Intellectual Property Rights | Trade Mark | Uncategorized

M/s. Arudra Engineering Private Limited v. M/s. Patanjali Ayurved Limited

M/s. Arudra Engineering Private Limited v. M/s. Patanjali Ayurved Limited

Date of Order: 17th July, 2020 in O.A. No. 258 of 2020 in

C.S.No.163 of 2020

In the High Court of Madras

The present post covers the ex-parte order passed by the High Court of Madras on the application for Interim Relief filed by the Plaintiff wherein Defendant has been restrained from using the mark ‘CORONIL’ or any deceptively similar mark till 30th July, 2020. The ex-parte order is accessible here.

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The final adjudication on the application for Interim Relief as well as adjudication of the suit is still pending.

Brief Facts:

  • Plaintiff is engaged in the business of chemical cleaning and manufacturing of Material Handling Systems and Polymeric Epoxies for various factories in India and abroad.
  • Plaintiff is registered proprietor of the mark ‘CORONIL-92 B’ since 1993 which was applied on a product being an Acid Inhibitor used for Industrial Cleaning.
  • In the year 2019-20, the sales of the Plaintiff’s product was more than 6.4 Crores.
  • Defendant in 2020 started manufacturing a medicine under the brand ‘Coronil’ for purposes of cure of ‘Coronavirus’.
  • Plaintiff filed a suit for infringement of Trade Mark and Passing Off against the Defendant.

Plaintiff’s Contentions:

  • The act of the Defendant constitutes infringement under Section 29(4)(b)[1] of the Trade Marks Act, 1999 Protection should be granted in case of infringement of the trade mark if a person who, not being a registered proprietor, uses the registered trade mark even in relation to goods or services which are not similar to those for which the trade mark has been registered.
  • Plaintiff has customer companies situated in Oman, Sri Lanka, Singapore, Uganda, Malaysia, Vietnam, Kuwait and Philippines.

Court’s Observations:

  • The Court observed that the name and spelling used by the Defendant is similar to that of the Plaintiff and that the Plaintiff has a registered trademark since 1993 that remains in force and thus, has right to protection from infringement.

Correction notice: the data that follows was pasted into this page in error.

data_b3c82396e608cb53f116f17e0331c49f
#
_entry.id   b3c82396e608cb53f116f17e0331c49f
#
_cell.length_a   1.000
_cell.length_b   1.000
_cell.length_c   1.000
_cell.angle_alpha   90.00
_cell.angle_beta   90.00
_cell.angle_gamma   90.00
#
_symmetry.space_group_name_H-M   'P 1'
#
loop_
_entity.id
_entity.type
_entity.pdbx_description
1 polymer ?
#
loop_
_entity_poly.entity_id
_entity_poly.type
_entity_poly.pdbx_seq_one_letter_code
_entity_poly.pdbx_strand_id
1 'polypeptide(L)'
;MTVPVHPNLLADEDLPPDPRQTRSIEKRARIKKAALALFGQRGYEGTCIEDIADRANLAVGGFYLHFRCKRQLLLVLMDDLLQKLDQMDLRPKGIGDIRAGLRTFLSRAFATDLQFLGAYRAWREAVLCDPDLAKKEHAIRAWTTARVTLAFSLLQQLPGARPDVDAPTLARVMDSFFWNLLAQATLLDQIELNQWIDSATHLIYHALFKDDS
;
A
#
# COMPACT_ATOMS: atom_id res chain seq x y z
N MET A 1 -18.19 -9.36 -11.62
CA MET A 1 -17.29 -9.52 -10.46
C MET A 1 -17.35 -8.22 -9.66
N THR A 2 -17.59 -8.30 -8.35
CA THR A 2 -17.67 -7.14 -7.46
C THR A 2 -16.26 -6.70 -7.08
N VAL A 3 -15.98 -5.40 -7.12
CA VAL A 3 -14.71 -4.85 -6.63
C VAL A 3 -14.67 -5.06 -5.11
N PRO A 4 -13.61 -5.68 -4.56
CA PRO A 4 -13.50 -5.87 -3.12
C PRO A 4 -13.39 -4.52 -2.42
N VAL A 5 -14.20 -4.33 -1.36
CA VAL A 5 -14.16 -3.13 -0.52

The Defendant was restrained from using the mark ‘Coronil’ or any other deceptive variation of same till 30th July, 2020.

Author’s Comments:

We are of the view that the present order though might be right on some aspects but is clearly wrong on certain established principles governing ex-parte matters. The Plaintiff might be a registered proprietor and also the marks are deceptively similar. However, the goods in question are different.

Plaintiff rightly relies on Section 29 (4) of the Trade Marks Act, 1999 which is applicable in case of different goods/services between the parties. However, while granting te present order the Learned Single Judge of the Madras High Court failed to appreciate that Section 29 (4) (b) has to be read with Section 29 (4) (c) of the Trade Marks Act, 1999. Unless, conditions in Section 29 (4) (c) are satisfied, there is no Infringement made out under Section 29 (4).

Section 29 (4) (c) requires a Plaintiff whose seeking a finding on Infringement of Trade Mark to prove that the registered trade mark has a reputation in India and the use of the mark without due cause takes unfair advantage of or is detrimental to, the distinctive character or repute of the registered trade mark .

The Learned Single Judge does not even read Section 29 (4) (c) in the order. Further, the requirements of the said Section are not even stated to be complied, at least prima facie, in the present matter. The Learned Single Judge only finds a prior registered trade mark and issues an ex-parte Injunction.

In our humble view before granting an ex-parte order, the Learned Single Judge should have considered and given a finding on Section 29 (4) (c) of the Trade Marks Act, 1999.

Further, the Learned Single Judge does not observe that the Plaintiff:

  1. has a prima facie case; and
  2. has balance of convenience in its favour;  and
  3. will suffer Irreparable Harm and Injury in an ex-parte Injunction is not granted.

Bereft of such findings, most importantly, on Section 29 (4) (c), we believe the order is vulnerable and can be set aside. The Plaintiff does claim customers abroad but the test of Section 29 (4) (c) is reputation in India. The Ex-parte order is not based on such finding of reputation.

Last heard Defendant has moved the Hon’ble Court for vacation of the Injunction. We will continue to update you in this regard.

[1] Section 29(4) (b)  – Infringement of registered trade mark – (4) A registered trade mark is infringed by a person who, not being a registered proprietor or a person using by way of permitted use, uses in the course of trade, a march which (b) is used in relation to goods or services which are not similar to those for which the trade mark is registered.

Co-author: Ms. Pragati Pachisia, JCCLC College, Kolkata

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